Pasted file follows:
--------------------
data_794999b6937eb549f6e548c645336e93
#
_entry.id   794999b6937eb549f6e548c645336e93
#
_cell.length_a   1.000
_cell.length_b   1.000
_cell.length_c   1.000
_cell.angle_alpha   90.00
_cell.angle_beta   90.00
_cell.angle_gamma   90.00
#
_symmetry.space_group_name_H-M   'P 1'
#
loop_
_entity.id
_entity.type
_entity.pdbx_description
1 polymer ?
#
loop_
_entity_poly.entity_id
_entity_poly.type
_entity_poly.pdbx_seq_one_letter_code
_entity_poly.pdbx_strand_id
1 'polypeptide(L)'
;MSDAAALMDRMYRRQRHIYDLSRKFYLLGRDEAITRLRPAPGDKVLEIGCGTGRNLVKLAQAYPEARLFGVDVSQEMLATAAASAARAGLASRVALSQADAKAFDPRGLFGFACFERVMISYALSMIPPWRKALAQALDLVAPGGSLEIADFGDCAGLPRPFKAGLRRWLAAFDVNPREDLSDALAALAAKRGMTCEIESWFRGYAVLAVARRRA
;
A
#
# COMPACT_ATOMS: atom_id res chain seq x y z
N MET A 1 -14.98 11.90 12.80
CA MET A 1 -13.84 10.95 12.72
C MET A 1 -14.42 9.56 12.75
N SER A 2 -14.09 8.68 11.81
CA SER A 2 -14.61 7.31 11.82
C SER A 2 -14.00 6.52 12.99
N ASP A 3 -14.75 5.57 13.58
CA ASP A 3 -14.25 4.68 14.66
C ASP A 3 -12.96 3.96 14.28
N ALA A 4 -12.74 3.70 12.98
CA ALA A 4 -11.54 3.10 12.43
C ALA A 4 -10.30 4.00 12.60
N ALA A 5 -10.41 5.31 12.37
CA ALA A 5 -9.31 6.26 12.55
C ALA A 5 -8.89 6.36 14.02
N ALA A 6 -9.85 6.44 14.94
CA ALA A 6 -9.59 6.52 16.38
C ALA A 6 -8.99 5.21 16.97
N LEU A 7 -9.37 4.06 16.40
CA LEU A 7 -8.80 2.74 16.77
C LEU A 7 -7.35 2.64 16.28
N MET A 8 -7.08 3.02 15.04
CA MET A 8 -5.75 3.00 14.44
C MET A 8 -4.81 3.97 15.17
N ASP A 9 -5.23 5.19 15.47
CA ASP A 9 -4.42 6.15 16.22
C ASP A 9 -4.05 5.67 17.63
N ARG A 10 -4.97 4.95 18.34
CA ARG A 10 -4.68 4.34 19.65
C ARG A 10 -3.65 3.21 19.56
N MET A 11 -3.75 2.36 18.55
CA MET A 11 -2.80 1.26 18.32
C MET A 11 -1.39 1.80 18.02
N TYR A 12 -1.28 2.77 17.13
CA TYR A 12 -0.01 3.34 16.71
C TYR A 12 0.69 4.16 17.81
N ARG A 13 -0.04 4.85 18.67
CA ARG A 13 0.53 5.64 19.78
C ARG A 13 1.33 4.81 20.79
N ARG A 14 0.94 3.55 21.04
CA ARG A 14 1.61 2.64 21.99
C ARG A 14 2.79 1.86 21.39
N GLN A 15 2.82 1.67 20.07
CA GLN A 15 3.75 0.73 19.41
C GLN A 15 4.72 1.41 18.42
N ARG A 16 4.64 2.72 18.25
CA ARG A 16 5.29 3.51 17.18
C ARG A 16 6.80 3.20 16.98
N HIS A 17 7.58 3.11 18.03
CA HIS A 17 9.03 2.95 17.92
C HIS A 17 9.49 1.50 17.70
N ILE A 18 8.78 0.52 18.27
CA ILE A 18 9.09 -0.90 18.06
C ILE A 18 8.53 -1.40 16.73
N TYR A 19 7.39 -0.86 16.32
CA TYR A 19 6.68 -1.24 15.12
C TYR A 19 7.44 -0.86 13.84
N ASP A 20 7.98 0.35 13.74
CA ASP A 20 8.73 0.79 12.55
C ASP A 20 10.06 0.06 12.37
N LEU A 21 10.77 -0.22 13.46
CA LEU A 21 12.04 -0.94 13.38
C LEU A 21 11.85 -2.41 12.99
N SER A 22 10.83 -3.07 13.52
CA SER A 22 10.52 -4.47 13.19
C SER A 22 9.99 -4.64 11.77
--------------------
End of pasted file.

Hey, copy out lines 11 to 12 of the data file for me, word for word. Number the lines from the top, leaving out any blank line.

#
_symmetry.space_group_name_H-M   'P 1'